Industry 4.0: the quality revolution: Approaching quality in the digital eraMember News
Historically, quality has been like Cinderella - last in line for an invite to the ball. But with the UK industry struggling to match the productivity of its European competitors, British manufacturers can’t afford to wait for a fairy godmother. In this piece Mike John, managing director of industrial metrology specialist, The Sempre Group, shares a model for approaching quality in the Industry 4.0 era.
British industry has a productivity problem. Compared with major competitors like the USA, Germany and France, its productivity lags. Why is this? It’s certainly not because we’re not working hard enough ― studies have shown that British workers put in the longest hours in the EU. So, if we’re working longer, but are still less efficient, where are we going wrong? From my experience, UK industry has been slow to adopt technology ― particularly quality control systems ― and this reluctance is holding it back.
To up its productivity game, British manufacturers require a high skill level, a good knowledge base and, most importantly, a willingness to adopt the latest technologies. The British Chambers of Commerce surveyed over 6,000 manufacturing businesses with more than a million total workers and found that 81 per cent had trouble finding staff with the right qualifications and experience. As the ageing workforce retires, it will be more and more difficult to find staff with the skill level, knowledge and technological mindset needed. So, the future competitiveness of the UK industry depends on improving efficiency, without expanding headcounts. It depends on technology.
I have observed many manufacturers treating quality as an afterthought, reluctant to spend money on measurement equipment, testing systems or quality infrastructure. Quality has previously been more like a policing engine than a vehicle for improvement. However, Industry 4.0 brings with it a data-driven, digital approach to quality, which manufacturers can use to glean insights and for decision making. A fully digitised approach to quality removes the challenge of integrating data from fragmented sources, reduces room for error and enables manufacturers to improve their productivity.
A model for Quality 4.0
The model we recommend for digitalised quality management is integrate, automate, connect, comply (IACC). The first point is to integrate all quality management into one unified electronic quality management system (EQMS). In a paper system, suppliers may be performing quality checks, only for the parts to be inspected for compliance again when they arrive on the manufacturer’s site. In contrast, by taking a digital approach, where the manufacturing company could simply access the relevant data on its EQMS, the extra step is eliminated.
The next component is to automate ― using programmable systems like robotics to make manufacturing and packaging processes more efficient, traceable and productive. Staff can be moved out of low value, monotonous work and into more important areas of the business, making better use of the workforce. As well as automating processes themselves, manufacturers can automate data collection. Instead of having a paper trail of data staff have written down, it is accurately recorded in the central system.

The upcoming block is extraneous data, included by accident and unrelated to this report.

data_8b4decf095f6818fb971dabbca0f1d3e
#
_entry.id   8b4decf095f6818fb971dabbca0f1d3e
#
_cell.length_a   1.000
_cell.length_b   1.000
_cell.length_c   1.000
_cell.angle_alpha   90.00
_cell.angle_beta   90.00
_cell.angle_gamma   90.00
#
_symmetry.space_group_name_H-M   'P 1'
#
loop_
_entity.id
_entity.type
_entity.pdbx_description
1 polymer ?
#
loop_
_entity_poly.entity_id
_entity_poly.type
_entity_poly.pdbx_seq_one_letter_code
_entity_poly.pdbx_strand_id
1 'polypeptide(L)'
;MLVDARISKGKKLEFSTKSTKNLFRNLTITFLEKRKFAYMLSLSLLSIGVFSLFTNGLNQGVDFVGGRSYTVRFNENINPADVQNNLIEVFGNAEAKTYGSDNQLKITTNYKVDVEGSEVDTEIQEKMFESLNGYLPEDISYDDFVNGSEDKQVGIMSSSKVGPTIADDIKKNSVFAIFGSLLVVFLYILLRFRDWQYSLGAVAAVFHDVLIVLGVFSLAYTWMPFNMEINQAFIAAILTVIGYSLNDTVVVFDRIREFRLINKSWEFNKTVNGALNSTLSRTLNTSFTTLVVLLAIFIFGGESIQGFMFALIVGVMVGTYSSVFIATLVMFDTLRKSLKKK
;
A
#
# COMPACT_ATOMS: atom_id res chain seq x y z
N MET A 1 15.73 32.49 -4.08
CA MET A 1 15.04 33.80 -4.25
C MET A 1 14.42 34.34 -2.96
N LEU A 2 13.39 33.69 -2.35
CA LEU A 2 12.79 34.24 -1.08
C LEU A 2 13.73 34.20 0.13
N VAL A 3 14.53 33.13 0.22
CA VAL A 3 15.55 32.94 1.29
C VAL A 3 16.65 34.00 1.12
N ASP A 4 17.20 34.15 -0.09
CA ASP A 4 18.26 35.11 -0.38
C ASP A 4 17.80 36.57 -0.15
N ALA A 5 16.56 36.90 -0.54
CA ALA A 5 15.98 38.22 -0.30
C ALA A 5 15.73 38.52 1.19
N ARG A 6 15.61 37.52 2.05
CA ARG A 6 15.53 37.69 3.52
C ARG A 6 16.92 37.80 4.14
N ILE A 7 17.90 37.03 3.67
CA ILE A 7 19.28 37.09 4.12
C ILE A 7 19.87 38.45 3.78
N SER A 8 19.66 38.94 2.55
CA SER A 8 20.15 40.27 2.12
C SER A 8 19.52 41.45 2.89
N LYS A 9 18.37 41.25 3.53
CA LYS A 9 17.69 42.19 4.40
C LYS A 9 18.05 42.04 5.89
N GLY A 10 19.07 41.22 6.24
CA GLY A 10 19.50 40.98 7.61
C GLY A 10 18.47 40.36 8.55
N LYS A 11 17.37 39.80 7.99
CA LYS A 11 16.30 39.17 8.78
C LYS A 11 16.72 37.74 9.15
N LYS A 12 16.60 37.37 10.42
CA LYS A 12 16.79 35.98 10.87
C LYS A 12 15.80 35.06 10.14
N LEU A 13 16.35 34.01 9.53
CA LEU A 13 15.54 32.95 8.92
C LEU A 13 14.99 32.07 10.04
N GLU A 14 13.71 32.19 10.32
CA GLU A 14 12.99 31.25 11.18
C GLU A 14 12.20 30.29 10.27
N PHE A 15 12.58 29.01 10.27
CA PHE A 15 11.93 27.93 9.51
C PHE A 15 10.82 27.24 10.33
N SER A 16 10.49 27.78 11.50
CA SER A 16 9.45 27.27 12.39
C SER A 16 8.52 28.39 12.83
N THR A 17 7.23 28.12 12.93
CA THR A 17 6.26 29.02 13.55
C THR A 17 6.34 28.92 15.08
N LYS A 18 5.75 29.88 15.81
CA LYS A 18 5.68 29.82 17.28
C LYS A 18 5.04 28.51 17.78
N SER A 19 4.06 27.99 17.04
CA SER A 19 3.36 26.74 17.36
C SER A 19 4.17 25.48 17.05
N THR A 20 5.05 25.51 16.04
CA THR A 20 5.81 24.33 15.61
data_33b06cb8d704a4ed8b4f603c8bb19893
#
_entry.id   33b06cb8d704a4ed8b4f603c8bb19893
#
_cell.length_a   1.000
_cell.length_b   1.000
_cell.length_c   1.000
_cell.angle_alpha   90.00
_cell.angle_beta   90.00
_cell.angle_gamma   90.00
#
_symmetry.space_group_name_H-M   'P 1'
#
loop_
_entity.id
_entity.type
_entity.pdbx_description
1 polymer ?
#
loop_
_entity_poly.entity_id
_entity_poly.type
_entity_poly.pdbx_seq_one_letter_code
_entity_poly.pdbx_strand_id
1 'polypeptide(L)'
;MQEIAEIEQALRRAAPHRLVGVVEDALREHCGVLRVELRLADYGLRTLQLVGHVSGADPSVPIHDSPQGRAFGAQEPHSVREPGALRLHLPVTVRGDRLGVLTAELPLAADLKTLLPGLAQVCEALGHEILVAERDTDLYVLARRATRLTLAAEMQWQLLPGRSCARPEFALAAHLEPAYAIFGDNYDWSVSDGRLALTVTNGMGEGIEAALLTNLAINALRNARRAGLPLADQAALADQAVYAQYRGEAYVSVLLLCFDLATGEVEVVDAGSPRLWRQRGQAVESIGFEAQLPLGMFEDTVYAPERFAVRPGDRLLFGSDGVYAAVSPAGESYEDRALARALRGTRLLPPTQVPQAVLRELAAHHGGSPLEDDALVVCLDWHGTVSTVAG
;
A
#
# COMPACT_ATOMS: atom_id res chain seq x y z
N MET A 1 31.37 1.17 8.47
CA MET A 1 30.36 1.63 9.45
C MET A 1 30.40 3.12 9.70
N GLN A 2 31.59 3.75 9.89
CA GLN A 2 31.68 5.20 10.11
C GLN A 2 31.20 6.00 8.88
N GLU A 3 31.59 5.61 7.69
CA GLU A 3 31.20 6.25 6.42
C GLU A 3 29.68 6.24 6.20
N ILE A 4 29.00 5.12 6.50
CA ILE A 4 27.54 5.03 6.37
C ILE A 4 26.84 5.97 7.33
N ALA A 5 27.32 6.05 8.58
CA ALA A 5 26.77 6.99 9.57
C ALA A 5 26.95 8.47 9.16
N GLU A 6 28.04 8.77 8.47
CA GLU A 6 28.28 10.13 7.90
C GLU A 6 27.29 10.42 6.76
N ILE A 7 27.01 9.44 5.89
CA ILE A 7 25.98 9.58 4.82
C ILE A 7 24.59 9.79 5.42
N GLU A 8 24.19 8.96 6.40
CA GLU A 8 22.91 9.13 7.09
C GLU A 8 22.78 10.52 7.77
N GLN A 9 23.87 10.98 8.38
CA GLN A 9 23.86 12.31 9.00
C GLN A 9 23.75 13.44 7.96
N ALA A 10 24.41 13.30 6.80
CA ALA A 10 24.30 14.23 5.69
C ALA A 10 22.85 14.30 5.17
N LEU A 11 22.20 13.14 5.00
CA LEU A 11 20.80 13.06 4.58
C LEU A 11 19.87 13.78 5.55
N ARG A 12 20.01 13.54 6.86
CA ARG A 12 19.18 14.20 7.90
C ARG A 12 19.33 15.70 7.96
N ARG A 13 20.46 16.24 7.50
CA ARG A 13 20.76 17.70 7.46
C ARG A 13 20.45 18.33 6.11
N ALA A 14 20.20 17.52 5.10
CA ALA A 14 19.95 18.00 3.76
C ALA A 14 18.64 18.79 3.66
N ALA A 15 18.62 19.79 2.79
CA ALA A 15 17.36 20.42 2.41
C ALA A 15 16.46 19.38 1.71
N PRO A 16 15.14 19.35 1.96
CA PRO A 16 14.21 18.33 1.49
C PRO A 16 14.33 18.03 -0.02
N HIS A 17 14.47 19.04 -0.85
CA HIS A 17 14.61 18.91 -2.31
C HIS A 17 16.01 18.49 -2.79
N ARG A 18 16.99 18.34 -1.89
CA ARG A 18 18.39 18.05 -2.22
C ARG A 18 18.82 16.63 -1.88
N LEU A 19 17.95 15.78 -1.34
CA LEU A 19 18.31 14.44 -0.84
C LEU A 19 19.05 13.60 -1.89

Connectivity is a central part of Industry 4.0, as it is Quality 4.0. Inspection, robotics, digital inputs and outputs, software, SQL data management and enterprise reporting can be pulled together into systems greater than the sum of their parts.
Wireless connectivity of equipment to the Industrial Internet of Things (IIoT) and portable tablets means manufacturers can easily implement a factory-wide data collection network. The manufacturer can connect suppliers, operations, customers and products with edge analytics and bring the data together into a common SQL database for all business processes.
Monitoring data collected by equipment and storing it in a central system enables manufacturers to detect trends and take proactive actions to decrease scrappage. For example, a Universal Robot UR5 could be combined with a Micro Vu Optical CMM and wireless Andon status lights. The manufacturer could then connect these through Sempre Connect software to a database, to achieve pull through reporting, monitoring and trend detection.
These steps make meeting compliance obligations easy. Manufacturers can generate reports automatically, whether it is first article inspection reports (FAIRs), initial sample inspection reports (ISIRs) or production part approval process (PPAP) documents, to comply with standard like ISO 17025, ISO 9000, 21 CFR or AS9100.
The UK’s productivity puzzle can only be solved with a cultural shift. We need to change our mindset towards quality equipment and invest in the technology required. By working with a trusted partner, implementing a Quality 4.0 approach can be easy and deliver dramatic return on investment.